Kindness brings me u
ndone. I still think of my kids as my kids...but they are adults now in their thirties...and they are kind in an adult way...this is hard to comprehend... but also it is nice to consider.

Sunday, January 11, 2009

I just had to post this. This is Don and his second sister Judy..his first sister was killed in the late '60's...Judy was doing a "bewdy course" and Don being who he was easily volunteered to be her guinea pig...he loved this stuff

Judy sadly died from cancer in 1998 and Don and I spent the last 3 months of her life beside her as she died..I used to hear them talking softly on the long afternoons as she laid resting in bed. He would park his wheelchair beside her and rest alongside her. He loved her much and I learnt to love her the same. Many of his family had "charm" which those of us loving them feel privileged to have known..if this makes sense.

and as mentioned Don loved nothing as much as being in the hands of, conversation, company. He was a relatively macho man at one time but had a soft side.... I believe that these two would be somewhere abouts each other right now.
Posted by Picasa
Todays a better day
...and as long as I don't play any old music I'll be okay I think. Sometimes I download an old song or two but I seldom listen to music these days. Music is like the smell of wood fire in winter for me, or a pair of eyes in the crowd. Its like real food for my soul and it opens up the heart to whatever is foremost inside. If its good stuff thats great, but when you are fragile, sometimes is just better to leave talkback on the radio, which is just about all I have on these days. I remember how my mum used to play the piano and listen to Elvis...but the neighbours would tell me they knew when she was down, because the piano was silent and they heard no music at all from her house.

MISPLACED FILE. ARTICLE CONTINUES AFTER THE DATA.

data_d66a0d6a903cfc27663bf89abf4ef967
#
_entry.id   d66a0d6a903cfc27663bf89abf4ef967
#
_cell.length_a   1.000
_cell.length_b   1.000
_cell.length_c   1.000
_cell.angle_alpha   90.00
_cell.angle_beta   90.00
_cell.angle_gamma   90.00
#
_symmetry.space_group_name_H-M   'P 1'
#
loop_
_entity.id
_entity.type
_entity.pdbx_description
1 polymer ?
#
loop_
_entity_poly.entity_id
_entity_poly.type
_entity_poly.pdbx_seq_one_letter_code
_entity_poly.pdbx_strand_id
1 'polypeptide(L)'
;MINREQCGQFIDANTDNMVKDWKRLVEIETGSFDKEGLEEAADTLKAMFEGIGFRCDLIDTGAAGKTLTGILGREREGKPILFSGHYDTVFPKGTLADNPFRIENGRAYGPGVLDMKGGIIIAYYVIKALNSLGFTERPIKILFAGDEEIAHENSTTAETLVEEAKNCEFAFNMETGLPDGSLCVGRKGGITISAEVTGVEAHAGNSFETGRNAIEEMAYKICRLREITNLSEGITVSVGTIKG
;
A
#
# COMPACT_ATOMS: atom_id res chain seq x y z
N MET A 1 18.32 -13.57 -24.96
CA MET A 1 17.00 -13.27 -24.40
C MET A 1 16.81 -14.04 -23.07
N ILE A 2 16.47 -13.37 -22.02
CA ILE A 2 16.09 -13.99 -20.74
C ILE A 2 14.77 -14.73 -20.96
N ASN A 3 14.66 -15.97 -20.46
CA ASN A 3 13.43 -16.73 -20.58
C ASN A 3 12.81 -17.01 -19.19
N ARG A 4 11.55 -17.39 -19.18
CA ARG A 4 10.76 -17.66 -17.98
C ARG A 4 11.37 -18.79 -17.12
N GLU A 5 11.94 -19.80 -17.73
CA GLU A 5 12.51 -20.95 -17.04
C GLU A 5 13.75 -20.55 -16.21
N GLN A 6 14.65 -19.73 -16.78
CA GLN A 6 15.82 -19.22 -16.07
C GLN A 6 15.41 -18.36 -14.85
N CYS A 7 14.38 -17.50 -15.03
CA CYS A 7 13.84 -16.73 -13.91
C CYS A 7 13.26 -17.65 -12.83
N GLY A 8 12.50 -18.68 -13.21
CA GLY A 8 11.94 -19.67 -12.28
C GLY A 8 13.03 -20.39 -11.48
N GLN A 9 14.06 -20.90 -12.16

Sometimes I just don't want to hear the news or pronouncements by Prime Ministers or Presidents. Sometimes I like to hear someone ring in and tell us all about his six brothers and how he loved his mother's Gramma Pie, and what it was like to come home from school and have it with cream straight from the dairy. I have to consider that there is as much importance as this one person's memories and there is in anything, any celebrity can declare on the front pages of every newspaper in the world.
(Don and I in the mid 1980's. He loved having his photo taken, especially if it was a good lookin woman taking it... and this was taken by a women...thats why the "charmer-smile")

Alison said to me today, in a kind way "mum, we maybe will just have to accept that our family will never be the same again, how could it be? Which was just the right thing to say.

(years later, about 2003 - )